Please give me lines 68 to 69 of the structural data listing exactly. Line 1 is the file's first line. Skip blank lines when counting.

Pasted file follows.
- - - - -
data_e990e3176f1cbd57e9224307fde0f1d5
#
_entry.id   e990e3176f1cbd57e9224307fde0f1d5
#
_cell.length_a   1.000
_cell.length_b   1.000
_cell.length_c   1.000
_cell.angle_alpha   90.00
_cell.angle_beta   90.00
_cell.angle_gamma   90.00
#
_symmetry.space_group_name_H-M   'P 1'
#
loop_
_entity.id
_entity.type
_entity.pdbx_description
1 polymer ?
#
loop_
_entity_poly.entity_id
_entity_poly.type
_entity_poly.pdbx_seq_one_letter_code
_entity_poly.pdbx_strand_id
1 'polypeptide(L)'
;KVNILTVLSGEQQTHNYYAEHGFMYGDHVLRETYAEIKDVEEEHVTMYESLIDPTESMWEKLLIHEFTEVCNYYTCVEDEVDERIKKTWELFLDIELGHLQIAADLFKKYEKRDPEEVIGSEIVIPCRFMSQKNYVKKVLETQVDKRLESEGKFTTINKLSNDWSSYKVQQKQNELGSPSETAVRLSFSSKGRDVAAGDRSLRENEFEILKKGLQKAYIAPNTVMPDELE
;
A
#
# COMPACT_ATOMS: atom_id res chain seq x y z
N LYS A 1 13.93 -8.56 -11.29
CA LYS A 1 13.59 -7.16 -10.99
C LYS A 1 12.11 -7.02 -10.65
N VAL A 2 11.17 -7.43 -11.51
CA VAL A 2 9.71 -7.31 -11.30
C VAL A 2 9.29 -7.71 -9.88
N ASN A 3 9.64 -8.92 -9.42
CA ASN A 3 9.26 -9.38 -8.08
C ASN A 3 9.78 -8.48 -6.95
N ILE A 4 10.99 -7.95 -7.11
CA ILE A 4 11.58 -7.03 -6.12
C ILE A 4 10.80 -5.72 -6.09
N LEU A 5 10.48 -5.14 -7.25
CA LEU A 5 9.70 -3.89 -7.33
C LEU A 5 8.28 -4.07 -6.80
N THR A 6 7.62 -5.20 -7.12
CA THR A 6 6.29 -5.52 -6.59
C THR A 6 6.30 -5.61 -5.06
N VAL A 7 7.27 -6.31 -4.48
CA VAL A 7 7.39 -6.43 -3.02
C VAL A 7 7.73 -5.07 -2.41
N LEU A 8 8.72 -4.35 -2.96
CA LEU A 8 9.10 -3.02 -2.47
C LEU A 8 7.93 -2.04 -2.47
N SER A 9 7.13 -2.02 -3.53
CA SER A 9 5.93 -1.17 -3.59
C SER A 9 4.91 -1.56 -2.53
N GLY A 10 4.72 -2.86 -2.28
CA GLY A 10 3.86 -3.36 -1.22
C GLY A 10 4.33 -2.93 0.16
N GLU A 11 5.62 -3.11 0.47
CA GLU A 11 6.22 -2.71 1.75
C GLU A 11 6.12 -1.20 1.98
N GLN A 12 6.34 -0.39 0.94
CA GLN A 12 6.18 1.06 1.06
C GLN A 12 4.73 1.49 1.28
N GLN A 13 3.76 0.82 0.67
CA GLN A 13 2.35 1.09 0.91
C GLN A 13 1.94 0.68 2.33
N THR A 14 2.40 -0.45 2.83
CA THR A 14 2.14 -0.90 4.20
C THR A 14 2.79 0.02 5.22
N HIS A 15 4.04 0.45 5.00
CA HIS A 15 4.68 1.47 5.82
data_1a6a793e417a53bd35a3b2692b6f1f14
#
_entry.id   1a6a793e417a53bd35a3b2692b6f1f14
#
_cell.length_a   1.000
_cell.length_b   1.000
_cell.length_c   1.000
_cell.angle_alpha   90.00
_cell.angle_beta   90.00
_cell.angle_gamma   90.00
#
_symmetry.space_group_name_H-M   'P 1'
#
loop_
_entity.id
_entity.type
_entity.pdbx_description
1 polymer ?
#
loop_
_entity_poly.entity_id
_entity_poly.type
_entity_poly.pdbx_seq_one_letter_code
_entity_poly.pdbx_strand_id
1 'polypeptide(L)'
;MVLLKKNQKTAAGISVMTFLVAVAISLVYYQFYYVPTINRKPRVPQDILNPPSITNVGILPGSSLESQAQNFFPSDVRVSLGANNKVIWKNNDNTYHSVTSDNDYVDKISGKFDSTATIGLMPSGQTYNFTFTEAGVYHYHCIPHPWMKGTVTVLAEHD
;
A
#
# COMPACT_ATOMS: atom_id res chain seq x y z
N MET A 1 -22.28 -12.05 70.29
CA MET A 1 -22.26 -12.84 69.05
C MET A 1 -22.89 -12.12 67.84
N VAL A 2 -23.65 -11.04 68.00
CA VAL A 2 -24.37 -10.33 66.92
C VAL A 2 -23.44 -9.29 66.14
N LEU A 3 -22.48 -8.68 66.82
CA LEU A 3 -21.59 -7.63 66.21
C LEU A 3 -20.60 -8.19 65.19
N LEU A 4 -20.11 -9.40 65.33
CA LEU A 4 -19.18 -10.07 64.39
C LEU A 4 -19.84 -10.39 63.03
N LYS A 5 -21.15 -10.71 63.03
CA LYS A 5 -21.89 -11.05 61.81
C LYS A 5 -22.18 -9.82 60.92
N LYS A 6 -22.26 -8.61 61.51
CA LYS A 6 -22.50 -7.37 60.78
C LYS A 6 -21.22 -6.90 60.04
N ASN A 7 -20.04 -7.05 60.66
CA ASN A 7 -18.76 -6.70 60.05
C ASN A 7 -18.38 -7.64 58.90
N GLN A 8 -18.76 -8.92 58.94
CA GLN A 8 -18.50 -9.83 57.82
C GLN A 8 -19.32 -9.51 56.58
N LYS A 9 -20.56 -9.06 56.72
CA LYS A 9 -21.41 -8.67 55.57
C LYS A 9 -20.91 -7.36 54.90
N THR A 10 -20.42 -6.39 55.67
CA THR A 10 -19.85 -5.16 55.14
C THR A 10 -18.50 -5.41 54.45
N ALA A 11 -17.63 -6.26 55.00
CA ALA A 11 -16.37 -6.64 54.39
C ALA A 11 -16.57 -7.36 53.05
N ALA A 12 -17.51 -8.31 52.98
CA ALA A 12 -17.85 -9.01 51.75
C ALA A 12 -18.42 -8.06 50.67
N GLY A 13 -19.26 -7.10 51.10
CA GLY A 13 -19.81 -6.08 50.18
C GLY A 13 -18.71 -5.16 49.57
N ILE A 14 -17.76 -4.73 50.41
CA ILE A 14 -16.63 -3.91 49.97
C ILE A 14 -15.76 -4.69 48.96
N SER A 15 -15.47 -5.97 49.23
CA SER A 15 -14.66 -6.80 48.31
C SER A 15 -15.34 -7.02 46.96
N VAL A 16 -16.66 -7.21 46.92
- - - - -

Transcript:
CA GLN A 13 2.35 1.09 0.91
C GLN A 13 1.94 0.68 2.33